“Oh Jane, you are the most level-headed girl I know.”
      My Godmother was trying to make me feel better. It was almost working. The feeling of sadness and regret had seeped into my bones. It had nothing to do with Ben’s job, but his success in his chosen career just proved how wrong the people who supposedly loved me were.
     How could I tell Eleanor about my current existence; that when I went to check my new schedule at The Beach Shack, I’d overheard the former Socials (who still met up every week and were now married mothers), gossiping about me.
     “Oh, you know Jane Elliot was once part of our group. She used to hang with that hot pilot guy in the newspaper, Ben Wentworth. Jane was once a cheerleader and her sister was the head of the Socials that year… remember?
   “Oh yeah, I remember. She let him slip through her fingers, though.”
   “I heard he dumped her for someone better looking.”
   “Or was that Serena?” 
   “Yes, Serena Collins. You know, she works as an International Flight Attendant, Who would have thought? She had zero ambition at school, still, waitress in the sky, whatever.
    Anyway, poor Jane, now she has no boyfriend, no prospects and she works in childcare when she’s not waitressing, while we go out for manicures and facials,” Someone sniggered.
     I pretended I couldn’t hear them as I waited casually for my latte but the whole point of their conversation was that I could.
     I turned around as I waited and one of them waved at me.
     I picked up my latte and left.

     That was just my recent humiliation.
     My Godmother had been sitting in silence as I relayed the story. 
    “Well, Jane, those people are small minded and you can always come work with me, you wouldn’t even have to see them.”
     “That’s not the point, Eleanor. I like where I work but if that is what those people, my old school friends, are saying about me, imagine what Ben would think.”
      “I’m not sure, Jane, but I know men aren’t as interested in marital status as women,” Eleanor couldn’t resist this quip. My Godmother picked up my cell and skimmed the headlines as I sat up and smoothed my clothes.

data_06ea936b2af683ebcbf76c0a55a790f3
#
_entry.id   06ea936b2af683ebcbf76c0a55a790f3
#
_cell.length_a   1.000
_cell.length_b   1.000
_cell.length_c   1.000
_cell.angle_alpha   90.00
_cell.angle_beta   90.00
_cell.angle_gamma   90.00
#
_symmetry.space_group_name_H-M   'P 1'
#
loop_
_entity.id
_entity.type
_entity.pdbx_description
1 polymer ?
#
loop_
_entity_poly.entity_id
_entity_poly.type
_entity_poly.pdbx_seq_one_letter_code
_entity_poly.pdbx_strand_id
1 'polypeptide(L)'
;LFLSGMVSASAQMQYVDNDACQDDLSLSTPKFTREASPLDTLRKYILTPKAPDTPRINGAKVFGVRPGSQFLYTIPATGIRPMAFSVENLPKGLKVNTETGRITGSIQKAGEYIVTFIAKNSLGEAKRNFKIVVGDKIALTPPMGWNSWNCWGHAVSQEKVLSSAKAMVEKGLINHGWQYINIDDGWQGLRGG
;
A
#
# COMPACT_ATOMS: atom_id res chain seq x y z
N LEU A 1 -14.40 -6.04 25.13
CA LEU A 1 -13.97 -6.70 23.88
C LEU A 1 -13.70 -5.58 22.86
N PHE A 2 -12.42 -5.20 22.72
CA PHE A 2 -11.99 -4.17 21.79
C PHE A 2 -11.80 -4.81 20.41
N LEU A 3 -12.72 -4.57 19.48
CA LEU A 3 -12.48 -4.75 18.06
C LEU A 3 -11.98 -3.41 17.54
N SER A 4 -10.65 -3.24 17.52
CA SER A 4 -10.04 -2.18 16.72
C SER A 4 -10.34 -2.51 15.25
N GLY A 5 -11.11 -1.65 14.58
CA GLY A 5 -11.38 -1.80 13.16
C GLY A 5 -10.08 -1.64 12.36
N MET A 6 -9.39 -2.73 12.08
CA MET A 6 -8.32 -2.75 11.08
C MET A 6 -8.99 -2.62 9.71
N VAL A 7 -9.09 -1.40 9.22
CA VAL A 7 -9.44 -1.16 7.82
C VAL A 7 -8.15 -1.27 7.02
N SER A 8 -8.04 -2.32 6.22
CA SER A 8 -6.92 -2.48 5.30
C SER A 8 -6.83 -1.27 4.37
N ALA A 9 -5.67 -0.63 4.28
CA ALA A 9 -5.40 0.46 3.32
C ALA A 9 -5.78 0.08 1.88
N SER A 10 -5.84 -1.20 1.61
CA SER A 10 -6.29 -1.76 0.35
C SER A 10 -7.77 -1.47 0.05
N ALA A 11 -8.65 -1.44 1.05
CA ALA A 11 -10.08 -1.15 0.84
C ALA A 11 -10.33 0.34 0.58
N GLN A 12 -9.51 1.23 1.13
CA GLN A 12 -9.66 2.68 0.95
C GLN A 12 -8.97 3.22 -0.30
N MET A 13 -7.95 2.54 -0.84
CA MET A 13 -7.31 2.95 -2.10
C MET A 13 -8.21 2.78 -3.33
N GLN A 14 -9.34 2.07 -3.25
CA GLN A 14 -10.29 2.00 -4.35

“I hear you, Eleanor, but he was perfect,” was all I could say.
     Eleanor was silent for a moment. When tears welled up in my eyes again, Eleanor hugged me.
    “Oh Jane, no one is perfect.”
    “He was perfect for me. I know that now,” I sobbed.
     “Oh Jane,” my Godmother tried to console me. “You know of all of your sisters you are the one with the gentle heart and the sweet disposition… and so intelligent and pretty on the outside as well. I just know the perfect man is out there for you.”
    “Yes and his name is Ben.”
    “Jane, in this day and age, you just have to get back out there.”
    At this point, my pale, unsmiling face mocked me from the mirror on the dressing table.
    “I’ve been out there,” I said. “And the real world of dating - it kind of sucks…”
    “You just haven’t met the right man, Jane.”
     By then I’d turned off. I knew my Godmother loved me as I loved her, but I didn’t want to hear another cliché uttered from her lips. I knew she was trying to be helpful. Just like she’d once tried to be helpful before. Now, all I wanted was silence and no reason to ever see Ben again. In a large city like Los Angeles that was highly possible. Wentworth, however, was a tiny seaside town, and it was less likely. Besides, I’d promised Sarah I’d attend the beach bonfire.
    “Jane, cheer up. Guess what? I brought an apple pie. Martha made it.” Eleanor said, luring me to the kitchen with her smile. “You’ve become so thin, Jane, we need to fatten you up.”
    Martha was Eleanor’s housekeeper. If Martha made it, I knew I should have a reason to put a smile on my face, so I did. I knew I was way too old to be feeling sorry for myself or the past. But I wondered. If hesitating in relation to Ben, rejecting him for all intents and purposes, hadn’t been a mistake, wouldn’t someone else have come into my life by now?
      I washed up in the downstairs bathroom and put on some lipstick at Eleanor’s urging. I felt like a little girl again in my father’s house, trying desperately and perhaps hopelessly to impress. It was time for me to stand on my own two feet. Perhaps the financial crisis wasn’t the worst thing that could happen to my family. I dared not say it out loud, but I didn’t get much chance, in any case. Elizabeth and my father gossiped about all the social columns and how they “wouldn’t be seen with so and so for love nor money.” And on and on they went. Work was as good as any excuse, to leave. I grabbed my car keys, said goodbye to everyone and closed the door behind me as I left my father’s house.